Why one leader's big leap of faith led to a successful life and career

Image of Natasha Pekelis.

There's no one-size-fits-all approach to effective leadership, and there's no single roadmap to career success. Every leader carves their own path, building on their unique experiences and influences to develop and grow. In this four-part series, I'm proud to share the inspiring stories of four of my female colleagues who are featured in the recently published book, The Collective Wisdom of High-Performing Women: Leadership Lessons from The Judy Project.

Below is the third story in the series on leadership by Natasha Pekelis, Vice President and Managing Director, TD Securities Technology Solutions.

– Ellen Patterson, Group Head, General Counsel and Chair of Women In Leadership, TD Bank Group


I hadn’t dropped onto Earth from another planet, but I might as well have. It was 1989, and I’d just landed in New York on an American Airlines flight from what was then Leningrad in the Soviet Union, now St. Petersburg in Russia. Perestroika, or the reformation of the Communist Party, had started by then and the Iron Curtain was slowly lifting.

But in the country I’d just left forever, refugees were made to give up their Russian passport and citizen­ship and couldn’t return. America was truly a shock to the senses. I watched as a little girl put a coin into the slot at the top of a clear glass box filled with colourful candies, and one of the candies popped out into a small bowl at the bottom. I was 21, and I couldn’t believe my eyes. I’d never seen a candy machine before. Nor had I ever seen so much colour, including the advertisements for fashion and cigarettes I walked past in JFK airport’s wide hallways—everything was so bright!

Yet there were many conflicting emotions in my heart, the freshest being the sadness I’d felt only hours before when I’d gone through Immigration at Leningrad’s Pulkovo airport. It was the point of no return, literally; I knew that the last time I’d likely ever see my family—my parents, brothers, cousins—was that glimpse of them, waving and in tears, behind the wall of glass that sepa­rated us as I walked toward my departure gate. That was tough. But I knew I had to do this if I wanted to create a new life for myself.

READ: How one leader used the advice given to her to connect with her colleagues in a deeper way

Why?

Because of one day during my third year of studying applied mathematics at university. I was sitting near the back of a large lecture hall, listening to a philosophy professor, when he began to make false, disparaging remarks against Jewish people. I stood up and loudly told him that what he was saying wasn’t true. “How do you know?” he replied. “Because I’m Jewish.” I was one of the only Jewish persons to have ever been accepted to that university, so my statement surprised everyone. Hundreds of heads swiveled to stare at me. There was only silence. Finally, I fled the lecture hall in tears.

At home, I told my father about it and asked him what I should do. “That’s terrible, Natasha,” he said. “But that’s just the way it is in this country. There’s nothing you can do. You’ll have to accept it.”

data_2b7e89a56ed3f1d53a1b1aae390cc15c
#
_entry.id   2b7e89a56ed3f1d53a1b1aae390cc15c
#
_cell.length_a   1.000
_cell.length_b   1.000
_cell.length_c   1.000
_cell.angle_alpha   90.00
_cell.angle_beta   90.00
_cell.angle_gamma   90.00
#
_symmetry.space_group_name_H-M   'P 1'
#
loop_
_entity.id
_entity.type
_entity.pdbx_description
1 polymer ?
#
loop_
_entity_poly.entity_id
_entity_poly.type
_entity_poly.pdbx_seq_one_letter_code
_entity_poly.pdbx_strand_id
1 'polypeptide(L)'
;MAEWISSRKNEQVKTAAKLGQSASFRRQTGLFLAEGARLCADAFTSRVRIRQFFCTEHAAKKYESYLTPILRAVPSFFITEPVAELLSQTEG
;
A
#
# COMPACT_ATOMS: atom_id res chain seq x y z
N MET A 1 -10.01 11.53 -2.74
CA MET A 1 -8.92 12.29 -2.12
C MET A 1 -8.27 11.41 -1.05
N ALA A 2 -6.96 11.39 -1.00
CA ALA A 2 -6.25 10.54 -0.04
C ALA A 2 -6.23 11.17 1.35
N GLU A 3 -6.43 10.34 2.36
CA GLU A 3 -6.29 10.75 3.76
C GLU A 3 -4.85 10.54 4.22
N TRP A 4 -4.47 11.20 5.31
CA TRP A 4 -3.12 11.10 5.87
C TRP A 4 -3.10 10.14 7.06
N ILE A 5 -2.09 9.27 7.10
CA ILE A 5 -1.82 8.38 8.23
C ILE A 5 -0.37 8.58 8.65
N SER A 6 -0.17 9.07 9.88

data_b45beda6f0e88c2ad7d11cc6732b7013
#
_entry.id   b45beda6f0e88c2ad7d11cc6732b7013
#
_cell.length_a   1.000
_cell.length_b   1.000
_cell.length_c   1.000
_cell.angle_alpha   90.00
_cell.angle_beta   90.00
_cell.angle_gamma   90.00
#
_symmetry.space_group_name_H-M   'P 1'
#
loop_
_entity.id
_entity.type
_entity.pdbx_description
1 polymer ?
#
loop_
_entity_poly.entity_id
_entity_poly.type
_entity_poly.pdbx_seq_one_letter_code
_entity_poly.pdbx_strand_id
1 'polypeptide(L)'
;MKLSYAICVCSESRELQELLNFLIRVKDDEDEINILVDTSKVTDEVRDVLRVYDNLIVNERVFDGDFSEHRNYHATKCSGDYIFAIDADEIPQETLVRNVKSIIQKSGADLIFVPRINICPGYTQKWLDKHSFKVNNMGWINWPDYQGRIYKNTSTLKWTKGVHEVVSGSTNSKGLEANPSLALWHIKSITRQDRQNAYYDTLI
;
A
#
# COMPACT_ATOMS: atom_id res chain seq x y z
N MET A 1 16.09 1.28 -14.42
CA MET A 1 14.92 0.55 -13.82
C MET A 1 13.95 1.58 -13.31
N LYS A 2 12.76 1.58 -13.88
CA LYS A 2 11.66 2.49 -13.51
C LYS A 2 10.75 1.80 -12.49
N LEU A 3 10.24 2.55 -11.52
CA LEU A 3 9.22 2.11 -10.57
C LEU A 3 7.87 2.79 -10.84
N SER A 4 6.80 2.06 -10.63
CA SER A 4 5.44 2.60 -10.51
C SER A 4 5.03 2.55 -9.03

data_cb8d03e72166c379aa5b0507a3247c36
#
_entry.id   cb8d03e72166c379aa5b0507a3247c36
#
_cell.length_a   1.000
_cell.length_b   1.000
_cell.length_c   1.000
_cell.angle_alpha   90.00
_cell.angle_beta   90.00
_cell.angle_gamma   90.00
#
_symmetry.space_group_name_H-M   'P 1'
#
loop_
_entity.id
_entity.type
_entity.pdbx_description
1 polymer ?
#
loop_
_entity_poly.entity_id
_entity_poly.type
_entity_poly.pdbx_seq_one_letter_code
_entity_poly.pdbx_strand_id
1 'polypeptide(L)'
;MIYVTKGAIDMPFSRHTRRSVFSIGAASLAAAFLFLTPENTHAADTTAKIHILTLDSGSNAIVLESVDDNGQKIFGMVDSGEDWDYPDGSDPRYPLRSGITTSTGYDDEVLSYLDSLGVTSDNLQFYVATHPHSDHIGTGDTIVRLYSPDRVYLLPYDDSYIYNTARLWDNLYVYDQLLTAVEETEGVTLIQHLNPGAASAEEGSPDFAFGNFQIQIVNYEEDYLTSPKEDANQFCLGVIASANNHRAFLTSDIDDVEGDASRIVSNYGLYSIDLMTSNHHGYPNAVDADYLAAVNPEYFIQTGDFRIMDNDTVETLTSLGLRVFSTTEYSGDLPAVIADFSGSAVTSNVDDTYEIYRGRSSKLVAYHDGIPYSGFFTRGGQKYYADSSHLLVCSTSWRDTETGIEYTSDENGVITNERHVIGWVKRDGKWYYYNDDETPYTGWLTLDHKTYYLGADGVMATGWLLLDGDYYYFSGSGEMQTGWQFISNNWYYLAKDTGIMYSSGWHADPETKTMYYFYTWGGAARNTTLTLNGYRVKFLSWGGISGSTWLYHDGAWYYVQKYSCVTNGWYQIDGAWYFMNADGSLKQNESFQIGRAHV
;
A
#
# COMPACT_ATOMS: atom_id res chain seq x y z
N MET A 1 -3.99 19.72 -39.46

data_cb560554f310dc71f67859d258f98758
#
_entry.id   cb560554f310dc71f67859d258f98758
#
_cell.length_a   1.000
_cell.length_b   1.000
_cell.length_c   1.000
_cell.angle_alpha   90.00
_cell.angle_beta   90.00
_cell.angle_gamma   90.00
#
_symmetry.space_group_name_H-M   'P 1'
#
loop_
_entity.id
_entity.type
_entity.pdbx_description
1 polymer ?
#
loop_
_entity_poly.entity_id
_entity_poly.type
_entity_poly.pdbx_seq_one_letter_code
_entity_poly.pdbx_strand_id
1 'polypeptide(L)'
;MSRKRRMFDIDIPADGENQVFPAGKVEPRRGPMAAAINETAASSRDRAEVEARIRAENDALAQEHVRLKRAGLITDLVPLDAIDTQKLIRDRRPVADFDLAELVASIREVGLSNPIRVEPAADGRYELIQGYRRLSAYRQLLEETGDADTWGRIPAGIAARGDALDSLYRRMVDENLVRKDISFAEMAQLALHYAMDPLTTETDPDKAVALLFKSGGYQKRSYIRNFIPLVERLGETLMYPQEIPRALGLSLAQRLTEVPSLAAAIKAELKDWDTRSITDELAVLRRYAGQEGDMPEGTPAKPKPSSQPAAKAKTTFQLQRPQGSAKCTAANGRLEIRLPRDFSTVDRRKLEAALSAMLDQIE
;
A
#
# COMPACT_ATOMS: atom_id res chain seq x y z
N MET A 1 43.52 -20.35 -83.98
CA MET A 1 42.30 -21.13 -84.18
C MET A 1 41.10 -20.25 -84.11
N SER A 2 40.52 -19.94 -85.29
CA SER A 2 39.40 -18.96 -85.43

No, I didn’t have to accept it. I knew it was wrong. So, I made up my mind that there had to be a better place than this.

At JFK, friends of my parents picked me up in a big dark-blue Buick to take me to their home, where I was to live until I got a job and a bit of money. I had $132 to my name, tucked away in my wallet. I grew excited as I realized that the stories I’d heard back in Russia about the U.S.A. seemed to be untrue. Very little outside information filtered into my home country back then. We were even told that many Americans had to live in cardboard boxes on the street. But looking around, it seemed to me that most people had a place to live.

Where you start doesn't matter as much as how you face challenges

Fast-forward to today, where I have a senior role at a multi­national bank. I worked hard to reach this position: first cleaning houses, then selling sandwiches in a shop. When I got some money together, I studied at Columbia University and got a degree in computer science. That was yet another challenge, as my English was not that great. I remember studying English by listening to lessons on a Sony Walkman. I ended up graduating at the top of my class.

READ: A letter to my daughter on what makes a great leader

Thanks to everything I went through to invent a new life for myself, I gained a very good perspective on never giving up. That you always need to take the struggle to the next level, because something good will come out of it. Even when you start at a lower baseline than everyone else, you can still persevere. It helps to have a positive outlook.

Try something you've never tried before

I always encourage my team to take risks, especially the younger team members. To not let being at a disadvantage deter them. To try something they’ve never tried before. For me, that something was stepping into the complete unknown…getting onto a plane with the full understanding I’d never again go home or see my family.

My story of creating a new life has certainly had an impact on my two daughters. One is in university, and the other is still in high school. I’m so proud that they’ve both chosen to study science and technology and want to have careers as professionals.

Everyone has a different story and background, but the bottom line is that younger women need to have role models who inspire them to join the workforce and who nurture their careers. Young women need to know they can make for themselves a life that offers fulfillment in their work in addition to being a wife, a mother, and a member of their community.

Learn more about The Judy Project, and its work supporting women who are ascending into executive leadership and C-suite positions.